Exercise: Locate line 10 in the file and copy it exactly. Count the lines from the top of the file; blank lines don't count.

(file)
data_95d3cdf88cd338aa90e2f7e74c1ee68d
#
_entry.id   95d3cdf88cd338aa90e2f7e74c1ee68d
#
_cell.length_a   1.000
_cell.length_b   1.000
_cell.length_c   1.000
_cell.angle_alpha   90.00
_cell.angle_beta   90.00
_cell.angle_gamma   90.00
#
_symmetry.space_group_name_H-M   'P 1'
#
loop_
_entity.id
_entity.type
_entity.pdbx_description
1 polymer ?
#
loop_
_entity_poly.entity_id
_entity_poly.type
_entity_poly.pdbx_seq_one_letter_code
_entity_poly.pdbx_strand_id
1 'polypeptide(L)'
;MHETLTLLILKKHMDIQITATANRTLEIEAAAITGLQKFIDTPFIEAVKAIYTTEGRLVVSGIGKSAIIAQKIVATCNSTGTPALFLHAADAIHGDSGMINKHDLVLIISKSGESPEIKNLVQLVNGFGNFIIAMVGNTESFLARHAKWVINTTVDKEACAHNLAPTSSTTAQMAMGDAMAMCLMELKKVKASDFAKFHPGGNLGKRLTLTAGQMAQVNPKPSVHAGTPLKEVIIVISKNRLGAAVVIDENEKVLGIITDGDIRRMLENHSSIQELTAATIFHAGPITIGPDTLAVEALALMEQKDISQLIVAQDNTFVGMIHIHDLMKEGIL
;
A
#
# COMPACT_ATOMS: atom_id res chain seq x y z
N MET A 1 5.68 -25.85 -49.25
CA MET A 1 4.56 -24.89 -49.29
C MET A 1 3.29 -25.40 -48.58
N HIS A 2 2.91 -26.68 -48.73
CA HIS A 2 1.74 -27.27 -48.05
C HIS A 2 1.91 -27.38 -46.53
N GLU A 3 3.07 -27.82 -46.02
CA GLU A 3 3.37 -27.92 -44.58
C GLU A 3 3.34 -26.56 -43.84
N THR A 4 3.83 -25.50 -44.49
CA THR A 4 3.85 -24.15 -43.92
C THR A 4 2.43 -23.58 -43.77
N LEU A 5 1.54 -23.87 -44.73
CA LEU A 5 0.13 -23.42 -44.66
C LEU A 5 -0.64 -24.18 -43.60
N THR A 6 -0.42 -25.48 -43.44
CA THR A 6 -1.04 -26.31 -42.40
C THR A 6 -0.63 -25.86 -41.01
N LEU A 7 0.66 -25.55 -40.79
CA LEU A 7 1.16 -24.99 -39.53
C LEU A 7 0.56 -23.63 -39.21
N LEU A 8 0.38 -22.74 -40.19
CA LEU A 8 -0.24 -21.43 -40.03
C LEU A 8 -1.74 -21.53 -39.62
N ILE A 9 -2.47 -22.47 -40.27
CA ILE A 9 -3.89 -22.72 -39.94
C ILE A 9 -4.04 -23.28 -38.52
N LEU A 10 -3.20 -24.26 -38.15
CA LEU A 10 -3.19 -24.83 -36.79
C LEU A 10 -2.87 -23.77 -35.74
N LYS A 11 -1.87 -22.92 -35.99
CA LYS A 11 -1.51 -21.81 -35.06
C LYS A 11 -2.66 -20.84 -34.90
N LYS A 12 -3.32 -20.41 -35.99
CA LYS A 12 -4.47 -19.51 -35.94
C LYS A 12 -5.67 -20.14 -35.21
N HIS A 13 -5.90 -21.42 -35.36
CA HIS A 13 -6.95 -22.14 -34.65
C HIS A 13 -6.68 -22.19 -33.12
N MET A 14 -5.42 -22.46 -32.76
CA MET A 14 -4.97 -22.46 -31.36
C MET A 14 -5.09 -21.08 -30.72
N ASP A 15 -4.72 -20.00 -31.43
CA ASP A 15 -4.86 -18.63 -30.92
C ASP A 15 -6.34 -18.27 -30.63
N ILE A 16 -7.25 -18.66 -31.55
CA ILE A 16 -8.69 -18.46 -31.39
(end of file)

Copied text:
_cell.angle_gamma   90.00